The Gunpowder Challenge: The Explosive Meet

gunpowder ideal mixture-feat image

This is the second challenge my first year IB Chemistry students in Baku, Azerbaijan engaged in 2009-10.

This challenge involved making gunpowder and studying their rate of reaction.

Here’s a reproduction of parts of the instruction.


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Beauties VS. Brawns

Challenge number 2. The Explosive Meet

Name: ________________________                         Team: ___________________

Gunpowder is an explosive mixture of carbon, sulfur and potassium nitrate.

The unbalanced chemical equation for the explosive reaction of gunpowder is given below:

KNO3 (s) + C(s) + S(s) ® K2CO3(s) + K2SO4(s) + CO2(g) + N2(g) + Heat

As you can tell, it is quite a busy reaction!

Here is my challenge to you: decide on the optimum mixture of the reactants that will give the highest rate of reaction.

You will not be given an unlimited supply of the ingredients—of course!! (I don’t want you blowing up the school or the parliament building in town!)

Here’s what you will be provided with:

  • Maximum total mass of reactants: 5 g
  • Small piece of filter paper soaked, in saturated potassium nitrate solution, and dried for use as the fuse
  • A crucible (to test the mixture in)

Each team will make 3 mixtures. You will then test the mixtures by igniting it and then compare and evaluate them. How could you compare the rate of reaction of the mixtures? Suggest some ways. (We’ll decide on one that you all agree on.)

Your task:

  1. Using your esteemed knowledge of stoichiometry and how chemicals in the real world behave, and given the unbalanced equation above, first work out the amounts of each ingredients to be mixed together.
  2. Test the mixture by igniting it and evaluate. (We will video tape the process.) Determine whether Beauties or Brawns have more brains!
  3. At the end of this exercise, submit a report (the format of which is detailed at the end of this information sheet). Work through the questions that follow to help you with the write-up.

A word on safety

Gunpowder is a very stable mixture and cannot be ignited by friction or accidental bumps or even electric sparks. It can only be detonated by extreme heat or a naked flame.

However, you must follow the following safety procedures:

The raw ingredients should be ground separately
and only mixed immediately prior to ignition.The gunpowder must not be ignited in asealed container…IT WILL EXPLODE!!!!Never make or store large quantities of powder.

The Method

  1. Take each of the three reactants and grind them into very fine powder using a pestle and mortar. If enough pestle and mortar are available, you may use three different pestle and mortar for your reactants. Otherwise, you are going to have to clean the pestle and mortar between reactants. REMEMBER TO KEEP THE INGREDIENTS SEPARATE UNTIL YOU ARE READY TO MIX AND IGNITE.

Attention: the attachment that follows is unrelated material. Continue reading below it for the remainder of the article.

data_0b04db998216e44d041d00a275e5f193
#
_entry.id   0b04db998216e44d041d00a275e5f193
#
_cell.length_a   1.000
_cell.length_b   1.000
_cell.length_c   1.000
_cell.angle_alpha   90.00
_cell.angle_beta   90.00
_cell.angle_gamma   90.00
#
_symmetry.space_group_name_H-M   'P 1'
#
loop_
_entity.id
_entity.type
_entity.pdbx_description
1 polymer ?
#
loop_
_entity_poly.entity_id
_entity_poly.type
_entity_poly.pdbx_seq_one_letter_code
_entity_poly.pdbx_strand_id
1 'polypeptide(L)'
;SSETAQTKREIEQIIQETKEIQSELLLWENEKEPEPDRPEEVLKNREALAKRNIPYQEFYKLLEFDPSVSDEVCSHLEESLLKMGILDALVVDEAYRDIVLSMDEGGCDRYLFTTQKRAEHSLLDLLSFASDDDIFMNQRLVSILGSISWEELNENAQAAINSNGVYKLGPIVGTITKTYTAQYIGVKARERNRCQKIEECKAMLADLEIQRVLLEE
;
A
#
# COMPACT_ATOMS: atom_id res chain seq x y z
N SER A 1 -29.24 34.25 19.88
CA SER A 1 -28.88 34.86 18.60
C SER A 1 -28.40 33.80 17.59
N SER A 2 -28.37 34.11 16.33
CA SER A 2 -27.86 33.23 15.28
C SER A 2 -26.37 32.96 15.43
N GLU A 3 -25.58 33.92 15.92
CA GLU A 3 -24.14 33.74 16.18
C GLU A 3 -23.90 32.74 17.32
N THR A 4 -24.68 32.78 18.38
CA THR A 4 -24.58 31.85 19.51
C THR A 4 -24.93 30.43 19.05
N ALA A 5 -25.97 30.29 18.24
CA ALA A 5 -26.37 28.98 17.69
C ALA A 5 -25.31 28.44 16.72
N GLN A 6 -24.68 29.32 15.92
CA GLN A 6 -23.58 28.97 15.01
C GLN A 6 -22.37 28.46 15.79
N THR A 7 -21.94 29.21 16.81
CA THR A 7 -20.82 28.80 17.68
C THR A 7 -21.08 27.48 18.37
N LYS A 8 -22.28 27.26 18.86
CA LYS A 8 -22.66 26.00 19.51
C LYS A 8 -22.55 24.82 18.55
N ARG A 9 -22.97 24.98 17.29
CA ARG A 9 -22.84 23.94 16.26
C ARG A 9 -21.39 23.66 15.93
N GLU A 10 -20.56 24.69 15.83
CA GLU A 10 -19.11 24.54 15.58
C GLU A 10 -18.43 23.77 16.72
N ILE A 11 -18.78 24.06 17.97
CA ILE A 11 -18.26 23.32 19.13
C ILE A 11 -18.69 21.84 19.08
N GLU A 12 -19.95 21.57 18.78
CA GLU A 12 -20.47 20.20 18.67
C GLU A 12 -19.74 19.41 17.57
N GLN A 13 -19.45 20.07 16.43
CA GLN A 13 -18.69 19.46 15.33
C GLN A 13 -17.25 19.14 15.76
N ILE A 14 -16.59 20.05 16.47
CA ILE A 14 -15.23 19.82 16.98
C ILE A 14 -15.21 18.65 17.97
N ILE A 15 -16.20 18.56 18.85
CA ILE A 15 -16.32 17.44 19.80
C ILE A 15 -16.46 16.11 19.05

2. Using a digital balance, measure out the masses of the reactants and record them below. A classmate from an opposing team will inspect to see that you are indeed measuring out the amounts indicated above!
  3. Now you are ready to mix the ingredients in the pestle. Thorough mixing is essential! You may find that the denser carbon tends to settle at the bottom. Try to avoid this!
  4. Prepare your mixture in the crucible. Your gunpowder is ready for ignition.
  5. Set if off in the fume cupboard. All you need to do is ignite the fuse with a match.


Write a report containing Aim, Introduction where you give all the background details of how you prepared the gunpowder, why you used the combination of the reactants that you did use (in your past studies of chemistry you may have called this the hypothesis), what data you are going to collect to evaluate your investigation, Observation where you give all the measurements you made, Analysis where you give details of the results of the test and Conclusion and Evaluation where you describe what you and your classmates found, what went well and what went wrong and, if someone else were to repeat the experiment, what they could do to get the highest (or higher) rate of reaction between the three reagents.


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Before I let the student loose to prepare the mixture, we discussed the method of determining the rate of reaction and settled on one.

What measurements would you have made and how? How would you have manipulated those measurements to arrive at the rate of reaction?

The following is a video of another class setting off their gunpowder mixture.

What do you suppose my students decided to measure and how? Why would they have decided on those quantities?

The important discovery the students made in this challenge are the following:

  1. first, how the theoretical ratio of reactants based on the chemical equation is not the ideal ratio in practice;
  2. second, how a number of considerations must be made in deciding on the optimum ratio in the real world; and
  3. third, how the optimum ratio depends on the desired result.

In this challenge, three mixtures with the highest rates of reaction were awarded points. One of the Beauties’ mixture had the highest rate, but both the second and third position mixtures were those of the Brawns’!

The Brawns therefore bagged more points!



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